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Building Financial Wellness as a First Responder

Date:Monday October 12, 2020

One way to maximize the money you earn as a first responder is to develop your financial wellness. This process involves getting to know the ways that saving money, spending carefully, and investing in your future can increase the power of those same dollars you receive in each paycheck.

 

Here are three great steps to take, whether you’re already very well-versed in financial wellness or just getting your toes wet.

 

Rein In Unchecked Spending With a Budget: Most of us know if we’re probably spending more than is sustainable in our lives, but even if it feels like there’s nowhere to cut back, a budget can help. Rather than spending until your paycheck is gone, a budget helps you decide ahead of time how much you are willing to spend on each category, from food to rent to utilities. When one category goes over, another has to be reduced, which helps you to manage your money rather than feeling like it is taking over your life.

 

Find Small Pockets to Save, Then Save Increases or Overtime: The most important step you can take toward financial wellness is finding some way to save money, even if it is as small as sizing down your coffee purchase and putting the extra 50 cents in a piggy bank, to start. A great first goal for your savings is to create an emergency fund, or a savings account you only dip into when circumstances are sudden and dire, to keep you from going into debt for those unexpected bills.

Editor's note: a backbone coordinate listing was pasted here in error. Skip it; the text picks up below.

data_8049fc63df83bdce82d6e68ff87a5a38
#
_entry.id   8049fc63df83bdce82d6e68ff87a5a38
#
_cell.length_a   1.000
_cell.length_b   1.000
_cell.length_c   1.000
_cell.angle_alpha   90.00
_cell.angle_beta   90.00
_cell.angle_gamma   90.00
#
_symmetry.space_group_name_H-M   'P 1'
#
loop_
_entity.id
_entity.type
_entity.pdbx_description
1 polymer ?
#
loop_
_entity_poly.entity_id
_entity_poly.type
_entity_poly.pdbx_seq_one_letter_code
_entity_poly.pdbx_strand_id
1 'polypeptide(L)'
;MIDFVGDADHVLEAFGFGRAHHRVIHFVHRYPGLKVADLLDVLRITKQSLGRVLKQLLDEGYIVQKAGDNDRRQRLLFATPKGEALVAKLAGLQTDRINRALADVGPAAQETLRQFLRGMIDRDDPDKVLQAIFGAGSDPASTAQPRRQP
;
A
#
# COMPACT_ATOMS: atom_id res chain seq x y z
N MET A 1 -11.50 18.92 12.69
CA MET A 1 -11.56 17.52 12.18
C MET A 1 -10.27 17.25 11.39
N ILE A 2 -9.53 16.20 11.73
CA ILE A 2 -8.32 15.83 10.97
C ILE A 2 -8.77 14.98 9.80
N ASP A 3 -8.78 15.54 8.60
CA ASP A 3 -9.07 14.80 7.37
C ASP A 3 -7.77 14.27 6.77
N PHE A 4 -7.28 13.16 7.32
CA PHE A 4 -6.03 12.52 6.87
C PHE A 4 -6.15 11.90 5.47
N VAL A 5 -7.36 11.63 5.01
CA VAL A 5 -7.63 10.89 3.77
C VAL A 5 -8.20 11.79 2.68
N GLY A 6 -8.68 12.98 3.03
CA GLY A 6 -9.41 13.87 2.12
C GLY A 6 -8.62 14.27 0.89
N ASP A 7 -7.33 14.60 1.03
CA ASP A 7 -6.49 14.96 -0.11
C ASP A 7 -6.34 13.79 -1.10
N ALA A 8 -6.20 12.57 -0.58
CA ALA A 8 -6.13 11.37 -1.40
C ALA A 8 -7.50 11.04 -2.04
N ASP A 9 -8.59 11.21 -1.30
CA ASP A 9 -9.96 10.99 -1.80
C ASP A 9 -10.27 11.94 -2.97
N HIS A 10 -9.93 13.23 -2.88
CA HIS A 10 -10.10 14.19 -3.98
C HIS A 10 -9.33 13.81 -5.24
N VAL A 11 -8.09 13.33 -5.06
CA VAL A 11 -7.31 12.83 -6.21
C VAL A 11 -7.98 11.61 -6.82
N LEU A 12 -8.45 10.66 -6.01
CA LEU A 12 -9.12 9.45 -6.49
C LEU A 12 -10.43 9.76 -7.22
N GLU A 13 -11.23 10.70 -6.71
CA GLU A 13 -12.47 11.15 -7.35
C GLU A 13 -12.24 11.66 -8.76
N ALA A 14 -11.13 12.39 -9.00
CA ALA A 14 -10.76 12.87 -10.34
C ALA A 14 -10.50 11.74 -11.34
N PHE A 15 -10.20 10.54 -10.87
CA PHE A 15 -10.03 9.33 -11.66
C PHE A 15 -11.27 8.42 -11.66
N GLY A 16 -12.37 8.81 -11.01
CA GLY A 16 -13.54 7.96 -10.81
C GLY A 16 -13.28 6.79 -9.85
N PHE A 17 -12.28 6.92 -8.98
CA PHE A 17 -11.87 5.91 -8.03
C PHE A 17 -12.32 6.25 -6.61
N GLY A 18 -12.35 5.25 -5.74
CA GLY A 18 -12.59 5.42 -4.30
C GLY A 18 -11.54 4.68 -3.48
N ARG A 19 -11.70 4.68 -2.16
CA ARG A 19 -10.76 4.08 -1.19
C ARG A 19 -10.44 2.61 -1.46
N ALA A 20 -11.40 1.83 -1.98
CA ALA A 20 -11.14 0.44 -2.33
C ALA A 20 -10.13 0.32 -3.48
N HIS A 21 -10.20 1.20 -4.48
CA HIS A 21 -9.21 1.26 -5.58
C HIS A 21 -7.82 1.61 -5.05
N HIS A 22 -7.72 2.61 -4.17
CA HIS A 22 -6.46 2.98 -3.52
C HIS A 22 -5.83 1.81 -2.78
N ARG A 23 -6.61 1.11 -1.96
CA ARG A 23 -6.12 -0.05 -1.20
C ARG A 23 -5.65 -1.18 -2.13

Allocate Savings to Knock Out Debt or Reach Your Goals: As you grow your savings, remember that part of the reason to save is to be able to reach goals over time. For some, that’s paying ahead on student loans or knocking out some credit card debt that has been costing you a lot in interest payments. At other points in your life, those savings can help you purchase a car, a home, or fund your retirement plan. It’s worthwhile to save, and it’s easier to do when you have a clear goal in mind.

 

When Financial Details Get Complicated, Seek Resources and Help: Financial information is often complicated, but giving up and ignoring it means you don’t get all the benefits that come with things like investing in the market or creating a plan for paying for your child’s college. When things are complicated, look for resources online and representatives from financial organizations who can help you, especially services that are non-profit or not selling anything.

 

Resources For Financial Wellness as a First Responder:

  • Everyone has a different money question, and the Consumer Financial Protection Bureau has specific resources for many of them! Just search this page for the topic you’re thinking through, from saving more to managing debt.
  • If you want one-on-one coaching, some organizations offer free or inexpensive financial coaching, such as the Yellow Ribbon Network. Make sure that you know if any fees or commissions are part of your arrangement with any financial advisor or coach.
  • The Department of Labor offers a guide to preparing for retirement that helps employees  look through options one by one.

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